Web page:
by Christian Boulet

If you follow the news of the computer, you hear about security almost every day, major loopholes, hacked sites, companies in danger, new methods to trap innocents, and even completely useless antivirus according to some. Your business is not the size of Target, Sony or Chase Morgan, but you can still ask questions.


What to do ? How to protect yourself?

And above all, why protect yourself? In fact, many ask me "what" to protect me?

The first step, in my opinion, is to understand why passwords are so important. In the past, important files were "filed" in a locked "workbook". This binder was also in a barred room, in the company premises which were also locked. We protected ourselves from thieves but also from malicious employees. Sometimes security guards and camera surveillance were added to intimidate those with bad intentions. Then came multiple means of electronic protection all a little more complex than the others.


Finally, digital files appeared. Today, we want to ensure that only authorized persons have access to our files. To do this, we use a digital identity: the user code. But only this information does not protect against prohibited access, it must be validated that the person who uses this access code is indeed the right, hence the famous password. It has the distinction of being a secret that only the user can know, normally at least.


In a good system, even the server does not know the password, it knows the borrowing of the password and it will compare it to that of the password produced by the one who requests access. This is excellent protection, but it may be insufficient.


In some cases, we also ask for a second authentication factor, a one-time password (like the famous RSA securID or the Google Authenticator code), or a secret question for example. This second factor makes it possible to guarantee better protection in the event that the password is compromised. Currently all sites really serious impose this type of security, you must take these methods seriously, they can save your identity.


In recent years, several companies and government agencies from around the world have been hacked. Often, it is the complete list of user codes and passwords that has been stolen. Systematically, these companies encourage their users to replace their passwords quickly. Your reflex should also be to replace this password wherever it has been used. A good hacker will create a program able to test your code and password on all known websites, such as facebook, gmail, twitter, Netflix and even ...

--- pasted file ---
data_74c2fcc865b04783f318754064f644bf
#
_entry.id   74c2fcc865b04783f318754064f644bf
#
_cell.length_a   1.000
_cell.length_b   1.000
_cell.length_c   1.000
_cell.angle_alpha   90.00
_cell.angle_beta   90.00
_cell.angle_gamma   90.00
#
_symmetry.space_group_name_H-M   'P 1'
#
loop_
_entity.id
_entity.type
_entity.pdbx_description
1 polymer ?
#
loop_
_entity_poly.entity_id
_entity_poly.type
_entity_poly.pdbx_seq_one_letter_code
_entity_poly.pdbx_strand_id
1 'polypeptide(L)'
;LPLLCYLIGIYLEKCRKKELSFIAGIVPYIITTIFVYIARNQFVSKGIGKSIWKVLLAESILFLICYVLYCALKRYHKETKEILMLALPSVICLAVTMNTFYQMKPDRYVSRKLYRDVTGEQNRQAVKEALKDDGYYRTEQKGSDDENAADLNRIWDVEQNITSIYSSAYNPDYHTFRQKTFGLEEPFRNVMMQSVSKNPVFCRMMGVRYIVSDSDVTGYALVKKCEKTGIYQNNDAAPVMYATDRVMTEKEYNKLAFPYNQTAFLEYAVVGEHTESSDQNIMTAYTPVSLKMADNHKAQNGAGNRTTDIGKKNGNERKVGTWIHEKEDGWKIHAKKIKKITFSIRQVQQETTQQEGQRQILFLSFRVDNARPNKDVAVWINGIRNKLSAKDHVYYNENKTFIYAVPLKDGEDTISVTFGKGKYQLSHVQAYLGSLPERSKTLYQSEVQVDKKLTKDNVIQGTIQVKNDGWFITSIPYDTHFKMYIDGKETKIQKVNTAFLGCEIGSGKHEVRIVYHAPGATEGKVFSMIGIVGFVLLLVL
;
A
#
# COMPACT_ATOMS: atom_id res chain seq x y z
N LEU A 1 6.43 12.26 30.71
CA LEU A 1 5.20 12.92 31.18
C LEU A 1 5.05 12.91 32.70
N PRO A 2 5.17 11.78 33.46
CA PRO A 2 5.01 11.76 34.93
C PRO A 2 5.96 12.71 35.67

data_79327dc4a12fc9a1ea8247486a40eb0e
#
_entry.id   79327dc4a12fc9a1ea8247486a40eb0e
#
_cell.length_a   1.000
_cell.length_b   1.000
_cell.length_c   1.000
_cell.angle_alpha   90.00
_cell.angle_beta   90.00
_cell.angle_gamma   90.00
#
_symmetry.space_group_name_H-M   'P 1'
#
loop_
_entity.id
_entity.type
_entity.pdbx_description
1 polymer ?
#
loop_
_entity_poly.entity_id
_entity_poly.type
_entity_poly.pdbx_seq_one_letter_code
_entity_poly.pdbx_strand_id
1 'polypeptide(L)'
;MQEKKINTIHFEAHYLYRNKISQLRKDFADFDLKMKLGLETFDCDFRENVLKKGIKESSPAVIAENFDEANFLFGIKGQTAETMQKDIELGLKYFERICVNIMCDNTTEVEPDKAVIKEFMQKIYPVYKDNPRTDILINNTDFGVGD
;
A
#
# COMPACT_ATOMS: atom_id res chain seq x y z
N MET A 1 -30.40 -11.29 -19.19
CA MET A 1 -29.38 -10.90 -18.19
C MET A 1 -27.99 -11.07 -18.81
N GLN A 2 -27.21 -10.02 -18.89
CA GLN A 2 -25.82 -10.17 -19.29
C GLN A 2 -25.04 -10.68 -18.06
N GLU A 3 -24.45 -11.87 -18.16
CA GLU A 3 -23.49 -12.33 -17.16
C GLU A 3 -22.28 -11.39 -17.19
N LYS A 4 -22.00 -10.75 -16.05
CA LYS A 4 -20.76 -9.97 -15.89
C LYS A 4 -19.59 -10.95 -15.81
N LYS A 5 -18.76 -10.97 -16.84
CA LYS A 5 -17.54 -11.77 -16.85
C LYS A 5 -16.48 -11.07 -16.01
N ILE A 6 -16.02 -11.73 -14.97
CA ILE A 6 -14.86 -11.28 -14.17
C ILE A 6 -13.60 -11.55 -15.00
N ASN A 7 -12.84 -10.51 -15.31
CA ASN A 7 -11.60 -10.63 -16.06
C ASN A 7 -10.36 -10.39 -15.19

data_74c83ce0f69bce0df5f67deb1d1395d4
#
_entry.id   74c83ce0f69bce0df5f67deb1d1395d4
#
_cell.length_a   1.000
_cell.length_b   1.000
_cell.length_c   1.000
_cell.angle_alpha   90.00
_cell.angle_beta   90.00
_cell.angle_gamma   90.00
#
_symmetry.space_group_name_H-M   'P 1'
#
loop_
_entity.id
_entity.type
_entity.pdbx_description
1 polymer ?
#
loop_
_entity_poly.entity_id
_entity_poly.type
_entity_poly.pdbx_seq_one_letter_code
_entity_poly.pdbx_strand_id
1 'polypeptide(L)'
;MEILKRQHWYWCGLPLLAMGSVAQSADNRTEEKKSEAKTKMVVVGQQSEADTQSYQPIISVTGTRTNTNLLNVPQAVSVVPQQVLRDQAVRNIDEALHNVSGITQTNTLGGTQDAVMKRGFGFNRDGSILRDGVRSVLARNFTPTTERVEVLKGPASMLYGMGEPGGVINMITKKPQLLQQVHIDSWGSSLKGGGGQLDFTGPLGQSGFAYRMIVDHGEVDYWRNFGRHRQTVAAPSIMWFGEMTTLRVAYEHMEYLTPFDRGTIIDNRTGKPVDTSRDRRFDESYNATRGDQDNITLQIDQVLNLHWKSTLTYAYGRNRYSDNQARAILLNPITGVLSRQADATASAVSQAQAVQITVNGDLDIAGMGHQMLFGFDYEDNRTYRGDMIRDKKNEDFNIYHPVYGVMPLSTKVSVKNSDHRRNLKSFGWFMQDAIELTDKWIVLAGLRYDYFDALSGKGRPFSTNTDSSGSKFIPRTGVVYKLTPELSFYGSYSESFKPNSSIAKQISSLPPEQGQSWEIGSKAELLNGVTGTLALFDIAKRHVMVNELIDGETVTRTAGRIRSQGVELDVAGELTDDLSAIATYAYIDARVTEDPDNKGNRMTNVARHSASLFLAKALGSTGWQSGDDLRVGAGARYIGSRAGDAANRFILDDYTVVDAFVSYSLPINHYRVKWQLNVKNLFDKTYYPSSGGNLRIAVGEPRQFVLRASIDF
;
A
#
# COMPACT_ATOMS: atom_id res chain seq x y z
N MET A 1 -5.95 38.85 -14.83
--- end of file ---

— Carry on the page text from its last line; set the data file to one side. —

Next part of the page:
Its purpose is to gather all the information needed to steal your identity and then commit other petty crimes on your behalf or worse, make transactions on your behalf.


Now that we know why, let's analyze how to protect ourselves.


How to protect yourself


You must protect your identity and your financial information at all costs ...


There are of course the "traditional viruses", those who try to break your equipment, or who do it by mistake ... But they have become marginal, it is to install an antivirus and keep it up to date and you are protected. Which is not the case for identity theft. For that you need to be vigilant, lit, cautious and especially to understand the why and the how.


The first rule that I propose to you is to "trust no one" a priori, or to observe the TNO (Trust no one) as taught by Mr. Steeve Gibson of Gibson Research (responsible for the podcast Security Now). This principle means that you must take the means to protect yourself at all times because no one has won your trust yet, and few will win.


We usually start with your passwords. Several techniques or rules can be used. I show you two profiles, which can inspire you.


The cautious: It chooses a limited number of passwords, for example 3, which will be used according to the degree of protection desired for the sites. The limited number of passwords simplifies the task and the rules on their use limit the damage.


It will use the first password for all sites that do not contain personal information (or really very little) like Twittter or Pinterest. He will use another for moderately-risk sites like Facebook and Gmail. And the third will be used for its financial institution, I even recommend using a separate one for each bank or payment service like Paypal.